Dash Core has published an extensive Developer Guide to help new developers get started with the Dash code base, and as a reference for experienced developers. This guide can be leveraged to quickly and efficiently integrate external applications with the Dash ecosystem. Anyone can contribute to the guide by submitting an issue or pull request on GitHub. The documentation is available at: https://dash-docs.github.io/en/
The Dash Core Team also maintains the Dash Roadmap, which sets out delivery milestones for future releases of Dash and includes specific technical details describing how the development team plans to realise each challenge. The Dash Roadmap is complemented by the Dash Improvement Proposals, which contain detailed technical explanations of proposed changes to the Dash protocol itself.
The remaining sections available below describe practical steps to carry out common development tasks in Dash.
A multi-phased fork, colloquially known as a “spork”, is a mechanism unique to Dash used to safely deploy new features to the network through network-level variables to avoid the risk of unintended network forking during upgrades. It can also be used to disable certain features if a security vulnerability is discovered - see here for a brief introduction to sporks. This documentation describes the meaning of each spork currently existing on the network, and how to check their respective statuses.
Sporks are set using integer values. Many sporks may be set to a particular epoch datetime (number of seconds that have elapsed since January 1, 1970) to specify the time at which they will active. Enabled sporks are set to 0 (seconds until activation). This function is often used to set a spork enable date so far in the future that it is effectively disabled until changed. The following sporks currently exist on the network and serve functions as described below:
- Governs the ability of Dash clients to use InstantSend functionality.
- If enabled, masternodes will reject blocks containing transactions in conflict with locked but unconfirmed InstantSend transactions.
- Enforces the maximum value in Dash that can be included in an InstantSend transaction.
- Enables a new signature format for Dash-specific network messages introduced in Dash 12.3. For more information, see here and here.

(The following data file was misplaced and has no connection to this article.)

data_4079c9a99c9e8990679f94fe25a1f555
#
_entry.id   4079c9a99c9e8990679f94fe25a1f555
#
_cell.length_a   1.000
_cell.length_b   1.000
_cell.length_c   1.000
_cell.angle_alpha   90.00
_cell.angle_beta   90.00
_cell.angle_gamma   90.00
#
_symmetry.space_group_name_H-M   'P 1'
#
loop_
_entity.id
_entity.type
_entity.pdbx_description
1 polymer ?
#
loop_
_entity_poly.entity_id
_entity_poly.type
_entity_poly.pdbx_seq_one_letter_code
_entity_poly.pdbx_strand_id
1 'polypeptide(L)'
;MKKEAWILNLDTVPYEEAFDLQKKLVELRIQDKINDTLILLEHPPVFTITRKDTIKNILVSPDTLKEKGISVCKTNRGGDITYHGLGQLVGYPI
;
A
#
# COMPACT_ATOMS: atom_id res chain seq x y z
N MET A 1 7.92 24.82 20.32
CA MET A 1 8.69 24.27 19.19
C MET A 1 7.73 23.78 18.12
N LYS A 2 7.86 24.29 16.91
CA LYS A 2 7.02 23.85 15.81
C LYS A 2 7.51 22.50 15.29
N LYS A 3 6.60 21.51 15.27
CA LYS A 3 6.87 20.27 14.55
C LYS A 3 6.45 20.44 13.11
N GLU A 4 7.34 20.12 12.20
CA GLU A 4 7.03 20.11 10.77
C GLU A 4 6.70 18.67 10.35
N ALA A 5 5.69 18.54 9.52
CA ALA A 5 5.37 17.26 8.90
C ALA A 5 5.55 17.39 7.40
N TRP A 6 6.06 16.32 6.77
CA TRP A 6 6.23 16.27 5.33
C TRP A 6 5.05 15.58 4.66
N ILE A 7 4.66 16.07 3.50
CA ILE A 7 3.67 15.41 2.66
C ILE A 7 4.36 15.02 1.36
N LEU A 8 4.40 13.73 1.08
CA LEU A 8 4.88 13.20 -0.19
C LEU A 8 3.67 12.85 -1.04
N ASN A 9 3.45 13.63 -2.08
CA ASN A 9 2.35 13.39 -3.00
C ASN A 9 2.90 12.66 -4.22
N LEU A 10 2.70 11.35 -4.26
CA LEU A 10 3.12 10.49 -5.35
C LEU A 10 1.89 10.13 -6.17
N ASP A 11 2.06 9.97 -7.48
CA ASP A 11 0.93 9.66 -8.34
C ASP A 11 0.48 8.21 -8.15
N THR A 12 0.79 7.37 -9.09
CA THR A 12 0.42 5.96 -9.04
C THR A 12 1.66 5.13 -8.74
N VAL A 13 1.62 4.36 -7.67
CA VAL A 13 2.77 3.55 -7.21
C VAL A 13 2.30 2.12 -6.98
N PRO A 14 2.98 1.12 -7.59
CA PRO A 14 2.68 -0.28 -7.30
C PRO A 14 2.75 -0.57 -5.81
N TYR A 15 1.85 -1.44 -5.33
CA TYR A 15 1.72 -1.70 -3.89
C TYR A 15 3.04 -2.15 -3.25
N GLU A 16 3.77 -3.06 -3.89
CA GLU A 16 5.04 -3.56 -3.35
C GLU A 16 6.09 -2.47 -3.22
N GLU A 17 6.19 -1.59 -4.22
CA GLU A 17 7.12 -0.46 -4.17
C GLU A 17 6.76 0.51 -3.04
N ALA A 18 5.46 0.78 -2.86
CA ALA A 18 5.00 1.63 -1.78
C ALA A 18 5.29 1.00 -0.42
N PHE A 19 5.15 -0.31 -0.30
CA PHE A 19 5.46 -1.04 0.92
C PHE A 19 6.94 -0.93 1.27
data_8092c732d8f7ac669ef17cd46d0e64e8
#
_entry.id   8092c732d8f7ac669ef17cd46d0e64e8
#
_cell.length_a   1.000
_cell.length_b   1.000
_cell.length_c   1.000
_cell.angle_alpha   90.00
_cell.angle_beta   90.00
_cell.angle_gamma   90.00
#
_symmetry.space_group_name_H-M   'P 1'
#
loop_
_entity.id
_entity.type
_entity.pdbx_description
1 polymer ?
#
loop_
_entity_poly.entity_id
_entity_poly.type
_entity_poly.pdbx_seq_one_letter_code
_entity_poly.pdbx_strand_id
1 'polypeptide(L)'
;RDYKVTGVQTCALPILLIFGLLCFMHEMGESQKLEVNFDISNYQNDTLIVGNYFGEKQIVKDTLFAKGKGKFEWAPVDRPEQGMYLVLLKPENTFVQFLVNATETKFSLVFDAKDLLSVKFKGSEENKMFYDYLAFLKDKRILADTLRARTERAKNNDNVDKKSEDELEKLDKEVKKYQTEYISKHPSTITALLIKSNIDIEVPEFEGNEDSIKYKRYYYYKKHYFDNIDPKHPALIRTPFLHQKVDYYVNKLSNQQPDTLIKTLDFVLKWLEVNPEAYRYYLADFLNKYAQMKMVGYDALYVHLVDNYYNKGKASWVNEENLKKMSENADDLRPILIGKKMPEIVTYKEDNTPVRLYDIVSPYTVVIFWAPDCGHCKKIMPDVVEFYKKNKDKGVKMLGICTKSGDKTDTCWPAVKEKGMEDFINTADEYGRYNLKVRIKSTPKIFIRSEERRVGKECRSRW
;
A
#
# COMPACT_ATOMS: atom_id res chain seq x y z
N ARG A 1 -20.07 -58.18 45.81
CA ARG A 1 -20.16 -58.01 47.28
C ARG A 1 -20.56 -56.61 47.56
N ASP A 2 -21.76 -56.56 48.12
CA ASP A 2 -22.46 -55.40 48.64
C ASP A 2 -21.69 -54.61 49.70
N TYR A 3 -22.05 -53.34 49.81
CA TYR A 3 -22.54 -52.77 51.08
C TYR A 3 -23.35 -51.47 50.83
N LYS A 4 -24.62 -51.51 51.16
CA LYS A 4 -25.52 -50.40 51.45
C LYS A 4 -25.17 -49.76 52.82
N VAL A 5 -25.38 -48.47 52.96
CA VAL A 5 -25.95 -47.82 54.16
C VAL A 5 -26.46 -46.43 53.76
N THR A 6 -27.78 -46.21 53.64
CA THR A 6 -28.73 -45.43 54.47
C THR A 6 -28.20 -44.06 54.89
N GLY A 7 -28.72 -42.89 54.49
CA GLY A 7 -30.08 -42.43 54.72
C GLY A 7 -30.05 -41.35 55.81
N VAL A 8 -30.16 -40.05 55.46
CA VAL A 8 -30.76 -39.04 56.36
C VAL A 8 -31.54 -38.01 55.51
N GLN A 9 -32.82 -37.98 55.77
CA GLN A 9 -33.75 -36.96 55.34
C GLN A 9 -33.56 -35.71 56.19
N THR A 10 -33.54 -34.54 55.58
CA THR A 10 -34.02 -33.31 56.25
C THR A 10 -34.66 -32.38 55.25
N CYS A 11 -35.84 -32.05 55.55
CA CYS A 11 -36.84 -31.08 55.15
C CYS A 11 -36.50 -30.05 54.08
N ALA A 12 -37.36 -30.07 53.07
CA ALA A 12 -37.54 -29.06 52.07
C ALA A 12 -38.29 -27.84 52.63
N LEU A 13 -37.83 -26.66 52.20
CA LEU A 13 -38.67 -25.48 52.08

- If enabled, miners must pay 50% of the block reward to a masternode currently pending selection or the block will be considered invalid.
- If enabled, superblocks are verified and issued to pay proposal winners.
- Controls whether masternodes running an older protocol version are considered eligible for payment. This can be used as an incentive to encourage masternodes to update.
- Forces reindex of a specified number of blocks to recover from unintentional network forks.
- Deprecated. No network function since block 614820.
- Toggles whether masternodes with status are eligible for payment if status is WATCHDOG_EXPIRED, i.e. Sentinel is not running properly.
- Controls whether deterministic masternodes are required. When activated, the legacy masternode list logic will no longer run and non-updated masternodes will not be eligible for payment.
- Enables automatic transaction locking for transactions with less than a specified number of inputs, and removes the legacy InstantSend fee. Allows any node to request the transaction lock, not just the sending node.
- Enables the DKG process to create LLMQ quorums. This spork will be turned on once 80% masternodes are upgraded to v0.14, which will enable DKG and DKG-based PoSe.
- Enables ChainLocks, a mechanism of preventing the risk to payments introduced by blockchain reorganization events. ChainLocks are described in DIP0008 ChainLocks.
- When enabled, legacy InstantSend is superseded by LLMQ-based InstantSend, as described in DIP0010 LLMQ-based InstantSend.
Viewing spork status¶
spork show and
spork active commands issued in the debug
window (or from
dash-cli on a masternode) allow you to interact with
sporks. You can open the debug window by selecting Tools > Debug
Full release notes and the version history of Dash are available here: